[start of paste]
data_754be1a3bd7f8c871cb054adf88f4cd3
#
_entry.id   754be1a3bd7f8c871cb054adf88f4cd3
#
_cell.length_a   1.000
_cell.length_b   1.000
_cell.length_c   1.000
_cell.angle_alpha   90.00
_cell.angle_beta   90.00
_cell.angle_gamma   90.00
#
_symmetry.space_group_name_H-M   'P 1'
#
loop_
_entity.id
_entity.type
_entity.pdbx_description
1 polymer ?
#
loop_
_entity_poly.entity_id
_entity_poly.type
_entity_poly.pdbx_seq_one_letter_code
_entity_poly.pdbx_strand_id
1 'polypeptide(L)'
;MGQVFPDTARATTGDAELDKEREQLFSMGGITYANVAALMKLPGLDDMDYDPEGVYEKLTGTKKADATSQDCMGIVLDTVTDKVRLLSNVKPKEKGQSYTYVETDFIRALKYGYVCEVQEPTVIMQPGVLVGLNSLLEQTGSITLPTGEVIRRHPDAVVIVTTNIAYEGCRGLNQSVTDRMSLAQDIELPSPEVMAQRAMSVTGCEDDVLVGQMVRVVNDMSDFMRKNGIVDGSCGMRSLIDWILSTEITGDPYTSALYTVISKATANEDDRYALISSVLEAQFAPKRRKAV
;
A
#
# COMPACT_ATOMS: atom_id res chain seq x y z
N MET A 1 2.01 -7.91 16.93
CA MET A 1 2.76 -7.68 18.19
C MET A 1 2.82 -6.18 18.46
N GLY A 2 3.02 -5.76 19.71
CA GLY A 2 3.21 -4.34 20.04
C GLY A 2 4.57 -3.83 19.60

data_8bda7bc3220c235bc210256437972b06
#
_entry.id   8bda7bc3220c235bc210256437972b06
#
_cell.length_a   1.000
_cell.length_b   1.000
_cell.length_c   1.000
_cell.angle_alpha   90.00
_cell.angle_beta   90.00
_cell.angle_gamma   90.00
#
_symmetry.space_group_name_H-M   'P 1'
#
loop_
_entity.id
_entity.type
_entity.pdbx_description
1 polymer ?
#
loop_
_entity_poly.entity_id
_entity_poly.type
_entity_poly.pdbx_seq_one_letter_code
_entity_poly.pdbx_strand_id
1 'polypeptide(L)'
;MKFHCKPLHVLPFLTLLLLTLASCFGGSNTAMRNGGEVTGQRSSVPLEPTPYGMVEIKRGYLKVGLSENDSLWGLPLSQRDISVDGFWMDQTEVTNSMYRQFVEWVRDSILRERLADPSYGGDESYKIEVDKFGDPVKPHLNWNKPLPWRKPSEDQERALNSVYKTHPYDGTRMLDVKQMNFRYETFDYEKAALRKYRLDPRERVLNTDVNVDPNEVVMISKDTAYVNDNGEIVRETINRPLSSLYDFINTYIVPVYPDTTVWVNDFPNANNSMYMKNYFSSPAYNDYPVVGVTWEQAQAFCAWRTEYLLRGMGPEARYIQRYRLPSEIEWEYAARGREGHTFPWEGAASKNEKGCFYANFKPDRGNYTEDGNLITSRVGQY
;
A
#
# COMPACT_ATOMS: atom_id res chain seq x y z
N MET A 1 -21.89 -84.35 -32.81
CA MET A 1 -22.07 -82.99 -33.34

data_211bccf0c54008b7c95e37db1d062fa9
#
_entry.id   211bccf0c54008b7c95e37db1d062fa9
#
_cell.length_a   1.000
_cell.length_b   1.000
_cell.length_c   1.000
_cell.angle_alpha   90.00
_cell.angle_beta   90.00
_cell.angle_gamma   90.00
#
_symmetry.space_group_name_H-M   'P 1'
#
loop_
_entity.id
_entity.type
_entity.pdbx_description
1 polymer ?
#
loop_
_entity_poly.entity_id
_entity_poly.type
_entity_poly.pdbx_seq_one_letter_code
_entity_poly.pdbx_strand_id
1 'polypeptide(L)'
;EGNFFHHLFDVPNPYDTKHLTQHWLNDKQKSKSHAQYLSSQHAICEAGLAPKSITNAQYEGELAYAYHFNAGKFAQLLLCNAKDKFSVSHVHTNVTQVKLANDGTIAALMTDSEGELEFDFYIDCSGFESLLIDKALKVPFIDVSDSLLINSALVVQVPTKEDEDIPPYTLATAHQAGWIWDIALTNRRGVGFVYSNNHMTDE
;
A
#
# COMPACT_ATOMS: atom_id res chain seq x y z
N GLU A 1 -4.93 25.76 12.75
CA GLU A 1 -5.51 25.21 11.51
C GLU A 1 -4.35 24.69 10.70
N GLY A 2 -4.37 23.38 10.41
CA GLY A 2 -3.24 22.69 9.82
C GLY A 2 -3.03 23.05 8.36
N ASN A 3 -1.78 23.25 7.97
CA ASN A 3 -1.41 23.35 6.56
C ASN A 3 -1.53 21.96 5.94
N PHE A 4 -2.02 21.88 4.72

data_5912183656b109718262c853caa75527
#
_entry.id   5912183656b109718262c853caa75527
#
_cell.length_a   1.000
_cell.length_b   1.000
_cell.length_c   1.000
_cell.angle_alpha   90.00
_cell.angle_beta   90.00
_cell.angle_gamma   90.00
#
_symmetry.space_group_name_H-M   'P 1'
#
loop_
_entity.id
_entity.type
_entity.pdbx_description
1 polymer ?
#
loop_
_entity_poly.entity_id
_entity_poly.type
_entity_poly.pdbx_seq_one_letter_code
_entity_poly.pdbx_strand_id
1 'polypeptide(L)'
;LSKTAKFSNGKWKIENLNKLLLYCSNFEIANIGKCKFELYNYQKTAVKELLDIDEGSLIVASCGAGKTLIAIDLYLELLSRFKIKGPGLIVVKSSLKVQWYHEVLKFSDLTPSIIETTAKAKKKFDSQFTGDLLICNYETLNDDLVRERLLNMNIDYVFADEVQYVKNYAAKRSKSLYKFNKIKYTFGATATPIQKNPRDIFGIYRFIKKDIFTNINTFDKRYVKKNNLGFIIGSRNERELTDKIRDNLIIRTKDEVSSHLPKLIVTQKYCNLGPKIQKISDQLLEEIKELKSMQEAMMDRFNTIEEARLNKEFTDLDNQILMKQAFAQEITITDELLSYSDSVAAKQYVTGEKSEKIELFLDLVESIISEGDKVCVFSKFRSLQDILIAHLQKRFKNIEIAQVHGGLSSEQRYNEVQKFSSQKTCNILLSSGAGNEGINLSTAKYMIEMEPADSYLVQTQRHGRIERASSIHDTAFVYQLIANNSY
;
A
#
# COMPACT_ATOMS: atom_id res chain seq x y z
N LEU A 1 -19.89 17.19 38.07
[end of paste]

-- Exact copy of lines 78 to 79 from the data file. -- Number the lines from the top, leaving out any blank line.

_cell.angle_gamma   90.00
#